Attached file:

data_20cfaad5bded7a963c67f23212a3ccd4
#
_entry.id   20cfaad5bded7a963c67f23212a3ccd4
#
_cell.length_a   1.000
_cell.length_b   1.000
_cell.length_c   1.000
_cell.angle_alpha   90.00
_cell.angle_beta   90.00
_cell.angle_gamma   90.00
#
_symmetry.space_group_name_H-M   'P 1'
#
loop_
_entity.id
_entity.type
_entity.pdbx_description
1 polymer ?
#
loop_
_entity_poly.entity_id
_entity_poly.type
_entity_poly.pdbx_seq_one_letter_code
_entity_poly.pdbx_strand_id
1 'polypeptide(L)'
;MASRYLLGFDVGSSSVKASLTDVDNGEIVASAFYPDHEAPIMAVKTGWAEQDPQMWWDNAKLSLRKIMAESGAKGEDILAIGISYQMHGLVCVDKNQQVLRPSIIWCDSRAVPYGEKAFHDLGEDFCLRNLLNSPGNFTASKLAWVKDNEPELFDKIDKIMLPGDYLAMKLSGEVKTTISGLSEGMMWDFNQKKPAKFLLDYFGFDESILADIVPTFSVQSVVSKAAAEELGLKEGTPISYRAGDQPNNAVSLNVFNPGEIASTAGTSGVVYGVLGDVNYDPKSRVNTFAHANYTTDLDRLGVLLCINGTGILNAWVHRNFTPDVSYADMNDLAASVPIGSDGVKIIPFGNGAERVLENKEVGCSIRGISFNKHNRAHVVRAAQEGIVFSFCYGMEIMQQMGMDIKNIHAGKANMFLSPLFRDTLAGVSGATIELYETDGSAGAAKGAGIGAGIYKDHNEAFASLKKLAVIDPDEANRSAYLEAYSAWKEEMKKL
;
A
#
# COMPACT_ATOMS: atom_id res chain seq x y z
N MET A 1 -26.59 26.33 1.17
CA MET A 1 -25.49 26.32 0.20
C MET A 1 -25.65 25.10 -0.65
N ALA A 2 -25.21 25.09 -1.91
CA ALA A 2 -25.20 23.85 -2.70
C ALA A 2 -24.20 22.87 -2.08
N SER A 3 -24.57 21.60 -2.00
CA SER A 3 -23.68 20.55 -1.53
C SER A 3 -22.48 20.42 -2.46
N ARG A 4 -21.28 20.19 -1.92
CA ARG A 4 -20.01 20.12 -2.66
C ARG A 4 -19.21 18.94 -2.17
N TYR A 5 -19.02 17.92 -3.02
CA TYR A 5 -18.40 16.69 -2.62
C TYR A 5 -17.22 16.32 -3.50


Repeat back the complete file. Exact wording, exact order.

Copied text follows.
data_20cfaad5bded7a963c67f23212a3ccd4
#
_entry.id   20cfaad5bded7a963c67f23212a3ccd4
#
_cell.length_a   1.000
_cell.length_b   1.000
_cell.length_c   1.000
_cell.angle_alpha   90.00
_cell.angle_beta   90.00
_cell.angle_gamma   90.00
#
_symmetry.space_group_name_H-M   'P 1'
#
loop_
_entity.id
_entity.type
_entity.pdbx_description
1 polymer ?
#
loop_
_entity_poly.entity_id
_entity_poly.type
_entity_poly.pdbx_seq_one_letter_code
_entity_poly.pdbx_strand_id
1 'polypeptide(L)'
;MASRYLLGFDVGSSSVKASLTDVDNGEIVASAFYPDHEAPIMAVKTGWAEQDPQMWWDNAKLSLRKIMAESGAKGEDILAIGISYQMHGLVCVDKNQQVLRPSIIWCDSRAVPYGEKAFHDLGEDFCLRNLLNSPGNFTASKLAWVKDNEPELFDKIDKIMLPGDYLAMKLSGEVKTTISGLSEGMMWDFNQKKPAKFLLDYFGFDESILADIVPTFSVQSVVSKAAAEELGLKEGTPISYRAGDQPNNAVSLNVFNPGEIASTAGTSGVVYGVLGDVNYDPKSRVNTFAHANYTTDLDRLGVLLCINGTGILNAWVHRNFTPDVSYADMNDLAASVPIGSDGVKIIPFGNGAERVLENKEVGCSIRGISFNKHNRAHVVRAAQEGIVFSFCYGMEIMQQMGMDIKNIHAGKANMFLSPLFRDTLAGVSGATIELYETDGSAGAAKGAGIGAGIYKDHNEAFASLKKLAVIDPDEANRSAYLEAYSAWKEEMKKL
;
A
#
# COMPACT_ATOMS: atom_id res chain seq x y z
N MET A 1 -26.59 26.33 1.17
CA MET A 1 -25.49 26.32 0.20
C MET A 1 -25.65 25.10 -0.65
N ALA A 2 -25.21 25.09 -1.91
CA ALA A 2 -25.20 23.85 -2.70
C ALA A 2 -24.20 22.87 -2.08
N SER A 3 -24.57 21.60 -2.00
CA SER A 3 -23.68 20.55 -1.53
C SER A 3 -22.48 20.42 -2.46
N ARG A 4 -21.28 20.19 -1.92
CA ARG A 4 -20.01 20.12 -2.66
C ARG A 4 -19.21 18.94 -2.17
N TYR A 5 -19.02 17.92 -3.02
CA TYR A 5 -18.40 16.69 -2.62
C TYR A 5 -17.22 16.32 -3.50